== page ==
The faster the car, the faster your shutter speed can be, pretty much, because the wheels are spinning so much faster.

    [​IMG]

    I shot this at 200mm f/4 1/100s

    [​IMG]

    300mm f/4 1/250s

    [​IMG]

    116mm f/11 1/125s

    Depending on the event, I'll always try to get keepers. I shoot some road racing for a club and its pretty important that I get pictures of certain people or they get all pussy hurt ( :wtc: ) so i'll always try to do 1/200s or so and make sure I pull off some shots then play around with 1/80-1/100. I haven't really tried to do a lot of work at slower shutter speeds. When you're doing slower pans, oddly enough its sometimes easier when the cars are moving slower. :dunno: I've done a couple 1/4s 1/8s that didn't turn out so bad but the car was being pushed. :o

    Here are some quick tips:
    1) Tv mode is probably your best bet. Set the shutter speed to what you want to pan with. Keep in mind lighting conditions though, sometimes different angles will have more or less light. :dunno:
    2) Don't use flash. :uh: I was a t a dark corner at JGTC and I decided to be a wise guy and pop some flash to fill in shadows (everyone around me was doing it). I completely froze the wheels:
    [​IMG]

    :uh: My reasoning was "damn these cars are moving fast, flash should fill the shadow areas and I'll still get the blur from the rest of the frame" :hsugh: Bad idea. :o
    3) Swing with your hips, not your legs, not your arms. On the second day the cars were drifting and I came out to pan them. I was pretty excited because panning cars going sideways looks damn cool, but I got thirsty so I walked all the way across the venue to get a drink for four dollars. I came back and I was stuck with this hole:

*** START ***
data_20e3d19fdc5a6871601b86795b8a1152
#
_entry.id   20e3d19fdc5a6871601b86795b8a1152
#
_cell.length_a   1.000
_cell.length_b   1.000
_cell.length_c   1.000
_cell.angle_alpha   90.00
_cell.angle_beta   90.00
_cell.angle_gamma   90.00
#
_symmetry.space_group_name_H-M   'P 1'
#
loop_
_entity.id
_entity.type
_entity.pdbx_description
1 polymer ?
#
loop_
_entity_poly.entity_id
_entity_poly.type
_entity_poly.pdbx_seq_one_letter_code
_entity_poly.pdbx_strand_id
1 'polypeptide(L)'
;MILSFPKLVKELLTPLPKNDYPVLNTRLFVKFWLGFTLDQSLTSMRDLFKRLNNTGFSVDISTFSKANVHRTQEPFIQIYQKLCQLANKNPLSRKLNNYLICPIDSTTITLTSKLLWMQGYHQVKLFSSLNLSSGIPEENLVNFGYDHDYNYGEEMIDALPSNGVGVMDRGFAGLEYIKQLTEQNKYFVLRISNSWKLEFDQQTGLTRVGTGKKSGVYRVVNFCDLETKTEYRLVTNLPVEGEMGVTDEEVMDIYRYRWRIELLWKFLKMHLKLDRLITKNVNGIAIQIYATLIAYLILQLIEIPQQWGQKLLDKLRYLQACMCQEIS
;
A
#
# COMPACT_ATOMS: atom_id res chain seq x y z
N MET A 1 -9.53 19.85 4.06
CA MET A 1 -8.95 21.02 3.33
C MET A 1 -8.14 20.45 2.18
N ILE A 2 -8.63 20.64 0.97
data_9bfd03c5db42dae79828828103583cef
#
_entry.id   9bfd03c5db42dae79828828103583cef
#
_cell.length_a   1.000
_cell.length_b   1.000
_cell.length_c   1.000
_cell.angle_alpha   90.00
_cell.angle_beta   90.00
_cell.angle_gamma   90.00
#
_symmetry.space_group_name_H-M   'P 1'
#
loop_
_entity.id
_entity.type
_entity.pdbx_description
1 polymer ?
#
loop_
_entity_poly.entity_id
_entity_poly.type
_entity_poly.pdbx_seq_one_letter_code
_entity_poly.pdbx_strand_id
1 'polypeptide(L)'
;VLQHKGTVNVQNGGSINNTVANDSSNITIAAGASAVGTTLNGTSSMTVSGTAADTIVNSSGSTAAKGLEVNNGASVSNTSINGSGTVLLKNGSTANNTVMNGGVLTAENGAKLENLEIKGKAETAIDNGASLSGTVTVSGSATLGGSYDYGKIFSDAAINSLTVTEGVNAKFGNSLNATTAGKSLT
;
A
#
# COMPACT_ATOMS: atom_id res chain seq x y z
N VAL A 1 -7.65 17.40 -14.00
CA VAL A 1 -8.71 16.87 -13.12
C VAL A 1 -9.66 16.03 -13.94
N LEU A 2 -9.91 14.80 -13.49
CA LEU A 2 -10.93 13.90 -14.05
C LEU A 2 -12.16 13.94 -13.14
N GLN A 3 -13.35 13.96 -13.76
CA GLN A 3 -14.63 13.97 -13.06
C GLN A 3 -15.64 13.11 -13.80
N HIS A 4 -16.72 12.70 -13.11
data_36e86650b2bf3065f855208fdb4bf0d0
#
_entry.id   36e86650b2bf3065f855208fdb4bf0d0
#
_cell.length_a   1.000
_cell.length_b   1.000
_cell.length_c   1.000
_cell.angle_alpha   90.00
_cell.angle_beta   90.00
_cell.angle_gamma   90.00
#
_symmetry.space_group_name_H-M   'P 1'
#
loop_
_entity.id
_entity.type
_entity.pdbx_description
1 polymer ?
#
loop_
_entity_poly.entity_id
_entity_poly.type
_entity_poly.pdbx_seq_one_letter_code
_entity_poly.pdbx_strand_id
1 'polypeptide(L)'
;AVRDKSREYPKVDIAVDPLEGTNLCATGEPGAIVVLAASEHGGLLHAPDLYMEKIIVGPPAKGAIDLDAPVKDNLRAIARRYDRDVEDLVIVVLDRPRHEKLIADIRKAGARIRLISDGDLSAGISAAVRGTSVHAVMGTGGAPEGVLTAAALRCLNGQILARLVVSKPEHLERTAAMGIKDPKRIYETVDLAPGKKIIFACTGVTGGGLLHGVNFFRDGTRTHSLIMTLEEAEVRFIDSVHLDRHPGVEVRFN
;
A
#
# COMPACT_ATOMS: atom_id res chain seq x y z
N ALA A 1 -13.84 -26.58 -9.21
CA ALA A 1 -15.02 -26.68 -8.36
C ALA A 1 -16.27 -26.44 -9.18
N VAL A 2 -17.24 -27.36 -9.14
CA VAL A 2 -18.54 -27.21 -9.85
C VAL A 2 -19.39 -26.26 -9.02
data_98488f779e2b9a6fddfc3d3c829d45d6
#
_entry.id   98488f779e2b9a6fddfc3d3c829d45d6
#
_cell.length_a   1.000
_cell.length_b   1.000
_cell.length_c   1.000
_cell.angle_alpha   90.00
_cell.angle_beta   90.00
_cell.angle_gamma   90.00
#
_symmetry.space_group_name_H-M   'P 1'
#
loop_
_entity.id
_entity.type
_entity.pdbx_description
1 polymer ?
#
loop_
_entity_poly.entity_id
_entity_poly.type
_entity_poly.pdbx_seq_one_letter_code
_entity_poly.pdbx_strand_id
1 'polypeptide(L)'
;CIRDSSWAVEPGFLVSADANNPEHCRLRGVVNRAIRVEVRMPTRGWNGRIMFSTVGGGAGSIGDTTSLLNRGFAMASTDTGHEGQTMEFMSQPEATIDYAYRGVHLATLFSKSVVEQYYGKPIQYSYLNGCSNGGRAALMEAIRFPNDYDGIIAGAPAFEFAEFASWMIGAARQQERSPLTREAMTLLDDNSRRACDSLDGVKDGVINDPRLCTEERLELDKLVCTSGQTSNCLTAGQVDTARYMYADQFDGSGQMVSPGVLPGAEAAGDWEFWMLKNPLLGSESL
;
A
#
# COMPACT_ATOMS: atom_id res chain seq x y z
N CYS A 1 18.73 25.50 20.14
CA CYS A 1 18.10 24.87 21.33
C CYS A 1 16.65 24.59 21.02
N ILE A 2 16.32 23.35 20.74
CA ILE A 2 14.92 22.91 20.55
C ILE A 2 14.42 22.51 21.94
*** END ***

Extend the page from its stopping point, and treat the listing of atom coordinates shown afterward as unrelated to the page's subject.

[​IMG]

    I tried leaning in and panning with my arms, too shaky. I leaned back and panned with my hips and the fence would get in the way. Your hips will swing a lot more fluidly than your hands or arms can. Make sure you're not PUSHING the shutter button either. At first I would push the button down and the camera would slightly jerk in the vertical axis. Sqeeze, so that the camera doesn't jolt when you fire the shot off. Try swining back and forth at the hips (with your legs about shoulder width apart) and you can see how fluid it is. Wait for the car to approach and begin your servo focusin g(if your camera supports it, otherwise i would recommend prefocusing and then shooting when the camera gets in the spot you focused at) then when it gets in the area you want the shot take the picture.

    A lot of guys say burst :mb: but honestly, I've gotten my timing to a point where the first or second shot is always the best one of the bunch, so I never really burst more than three in a row. A lot of it is timing.

    Have fun and experiment with different shutterspeeds/apatures. Get out and practice. You don't have to have fast cars or exciting venues to take pictures of.

    Jcolman had a lot of good tips. Its easier to pan when the car is moving left-right of you (instead of coming towards or away). Watch your surroundings etc. :dunno: Also don't feel down when you come home and you have like 2-3 keepers for every 20 shots your first time out. The number goes up a bit, but I still get a ton of throw aways. :hs: Thats all I can think of. :o
     
  7. CRC

    CRC New Member

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    I've taken pics of basketball games, and all the handheld sharp pics at about 250-300mm were all at least 1/250s. Anything less just didn't seem to be fast enough
     
  8. Jcolman

    Jcolman OT Supporter

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    I agree. But basketball and auto racing are two different animals. In auto racing the cars are going down a predictable path and you can prefocus your lens and track the car while panning the camera. The goal of shooting at a slow shutter speed is to blur the background while keeping the car sharp.